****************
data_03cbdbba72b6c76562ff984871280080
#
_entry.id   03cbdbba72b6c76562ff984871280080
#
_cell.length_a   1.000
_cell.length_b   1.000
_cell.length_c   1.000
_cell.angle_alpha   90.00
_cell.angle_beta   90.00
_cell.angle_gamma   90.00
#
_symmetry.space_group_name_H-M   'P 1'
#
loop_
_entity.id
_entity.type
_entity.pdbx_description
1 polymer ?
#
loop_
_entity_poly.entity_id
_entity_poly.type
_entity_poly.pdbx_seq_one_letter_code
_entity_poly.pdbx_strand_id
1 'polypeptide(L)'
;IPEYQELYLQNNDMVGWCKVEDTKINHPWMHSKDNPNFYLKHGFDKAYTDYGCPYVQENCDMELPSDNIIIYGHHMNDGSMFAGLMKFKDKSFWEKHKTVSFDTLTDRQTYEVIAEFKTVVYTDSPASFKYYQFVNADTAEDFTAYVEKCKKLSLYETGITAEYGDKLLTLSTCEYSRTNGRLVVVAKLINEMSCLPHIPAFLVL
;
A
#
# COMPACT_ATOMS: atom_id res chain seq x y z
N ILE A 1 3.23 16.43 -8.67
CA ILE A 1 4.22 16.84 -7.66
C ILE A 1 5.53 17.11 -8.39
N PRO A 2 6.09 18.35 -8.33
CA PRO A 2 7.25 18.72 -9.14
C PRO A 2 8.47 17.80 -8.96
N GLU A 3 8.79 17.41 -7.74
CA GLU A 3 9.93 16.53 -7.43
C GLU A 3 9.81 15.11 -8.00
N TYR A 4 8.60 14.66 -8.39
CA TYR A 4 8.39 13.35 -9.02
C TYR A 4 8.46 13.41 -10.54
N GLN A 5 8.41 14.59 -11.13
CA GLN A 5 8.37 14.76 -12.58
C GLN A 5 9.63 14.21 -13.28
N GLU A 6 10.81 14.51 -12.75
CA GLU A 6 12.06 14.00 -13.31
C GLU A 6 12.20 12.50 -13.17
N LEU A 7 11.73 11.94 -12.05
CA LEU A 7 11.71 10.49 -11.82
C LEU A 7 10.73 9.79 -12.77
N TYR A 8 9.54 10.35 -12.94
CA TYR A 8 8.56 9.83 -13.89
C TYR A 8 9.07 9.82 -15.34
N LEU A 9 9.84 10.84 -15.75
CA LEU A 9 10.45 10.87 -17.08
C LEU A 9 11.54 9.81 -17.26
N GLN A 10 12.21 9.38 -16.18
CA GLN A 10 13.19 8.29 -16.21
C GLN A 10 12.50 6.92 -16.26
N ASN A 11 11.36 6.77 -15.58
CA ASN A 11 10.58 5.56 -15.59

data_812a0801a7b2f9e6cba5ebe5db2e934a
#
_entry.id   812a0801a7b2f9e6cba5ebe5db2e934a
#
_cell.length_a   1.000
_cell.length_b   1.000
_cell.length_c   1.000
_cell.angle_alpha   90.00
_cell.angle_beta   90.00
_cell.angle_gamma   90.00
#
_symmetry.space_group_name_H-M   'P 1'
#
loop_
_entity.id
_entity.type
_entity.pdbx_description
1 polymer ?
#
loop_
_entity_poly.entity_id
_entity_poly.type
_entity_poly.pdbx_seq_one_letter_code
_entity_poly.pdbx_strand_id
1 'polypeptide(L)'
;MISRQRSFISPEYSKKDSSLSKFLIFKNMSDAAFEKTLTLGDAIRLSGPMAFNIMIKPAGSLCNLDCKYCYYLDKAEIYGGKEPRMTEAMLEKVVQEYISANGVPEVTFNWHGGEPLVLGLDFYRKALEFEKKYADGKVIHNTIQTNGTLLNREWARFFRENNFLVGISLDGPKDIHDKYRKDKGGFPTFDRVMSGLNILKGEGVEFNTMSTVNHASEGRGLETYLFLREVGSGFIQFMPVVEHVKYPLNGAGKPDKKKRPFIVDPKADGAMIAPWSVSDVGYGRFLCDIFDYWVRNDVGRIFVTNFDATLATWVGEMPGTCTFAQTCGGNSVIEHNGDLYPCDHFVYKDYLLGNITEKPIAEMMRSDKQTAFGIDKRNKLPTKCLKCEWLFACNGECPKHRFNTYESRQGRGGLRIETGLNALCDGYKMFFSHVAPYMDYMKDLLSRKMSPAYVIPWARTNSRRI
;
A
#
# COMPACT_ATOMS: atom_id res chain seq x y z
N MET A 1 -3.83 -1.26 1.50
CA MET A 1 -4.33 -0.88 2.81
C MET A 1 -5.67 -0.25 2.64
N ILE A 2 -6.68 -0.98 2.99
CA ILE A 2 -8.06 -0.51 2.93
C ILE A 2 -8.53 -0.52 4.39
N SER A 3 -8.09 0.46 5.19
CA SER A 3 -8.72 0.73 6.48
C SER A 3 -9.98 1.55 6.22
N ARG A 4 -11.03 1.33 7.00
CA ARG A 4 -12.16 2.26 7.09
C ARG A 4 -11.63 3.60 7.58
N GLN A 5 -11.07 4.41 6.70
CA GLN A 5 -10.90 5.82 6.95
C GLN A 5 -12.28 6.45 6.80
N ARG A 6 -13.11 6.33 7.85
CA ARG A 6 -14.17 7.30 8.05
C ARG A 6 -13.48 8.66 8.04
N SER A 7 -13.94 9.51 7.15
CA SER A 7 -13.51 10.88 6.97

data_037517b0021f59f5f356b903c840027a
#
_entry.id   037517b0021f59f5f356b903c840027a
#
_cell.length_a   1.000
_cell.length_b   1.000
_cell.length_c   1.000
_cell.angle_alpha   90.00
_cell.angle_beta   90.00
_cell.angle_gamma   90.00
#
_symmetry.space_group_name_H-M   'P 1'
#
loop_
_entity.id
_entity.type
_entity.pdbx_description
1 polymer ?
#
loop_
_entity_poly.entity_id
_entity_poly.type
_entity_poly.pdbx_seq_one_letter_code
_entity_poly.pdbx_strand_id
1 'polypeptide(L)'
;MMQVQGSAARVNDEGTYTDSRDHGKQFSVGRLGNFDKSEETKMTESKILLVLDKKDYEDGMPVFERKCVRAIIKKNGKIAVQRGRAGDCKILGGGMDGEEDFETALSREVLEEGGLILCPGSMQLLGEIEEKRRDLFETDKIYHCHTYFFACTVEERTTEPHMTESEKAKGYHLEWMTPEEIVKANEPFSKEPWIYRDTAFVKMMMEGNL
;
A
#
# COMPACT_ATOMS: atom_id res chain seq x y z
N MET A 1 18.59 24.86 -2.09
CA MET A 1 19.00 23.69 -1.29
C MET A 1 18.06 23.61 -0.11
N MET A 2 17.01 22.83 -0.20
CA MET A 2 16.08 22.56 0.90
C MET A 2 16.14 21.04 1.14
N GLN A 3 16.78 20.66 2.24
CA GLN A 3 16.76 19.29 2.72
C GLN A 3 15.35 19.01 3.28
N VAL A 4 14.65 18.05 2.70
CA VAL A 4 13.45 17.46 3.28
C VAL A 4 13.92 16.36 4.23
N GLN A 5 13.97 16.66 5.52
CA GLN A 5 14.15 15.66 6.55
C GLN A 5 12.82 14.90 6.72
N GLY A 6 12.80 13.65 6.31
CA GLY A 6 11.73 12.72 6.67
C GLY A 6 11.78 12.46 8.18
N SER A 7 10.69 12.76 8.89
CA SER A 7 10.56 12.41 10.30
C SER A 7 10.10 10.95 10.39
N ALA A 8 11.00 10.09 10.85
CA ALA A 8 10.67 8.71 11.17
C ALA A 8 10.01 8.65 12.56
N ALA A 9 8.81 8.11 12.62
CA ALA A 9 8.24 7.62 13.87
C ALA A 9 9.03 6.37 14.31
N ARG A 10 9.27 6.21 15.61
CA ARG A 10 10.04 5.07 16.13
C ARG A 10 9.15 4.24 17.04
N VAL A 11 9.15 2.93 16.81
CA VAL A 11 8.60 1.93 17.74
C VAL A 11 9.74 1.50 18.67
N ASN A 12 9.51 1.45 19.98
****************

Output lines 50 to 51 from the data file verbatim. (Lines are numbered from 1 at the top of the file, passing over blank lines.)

CA LEU A 7 11.71 10.49 -11.82
C LEU A 7 10.73 9.79 -12.77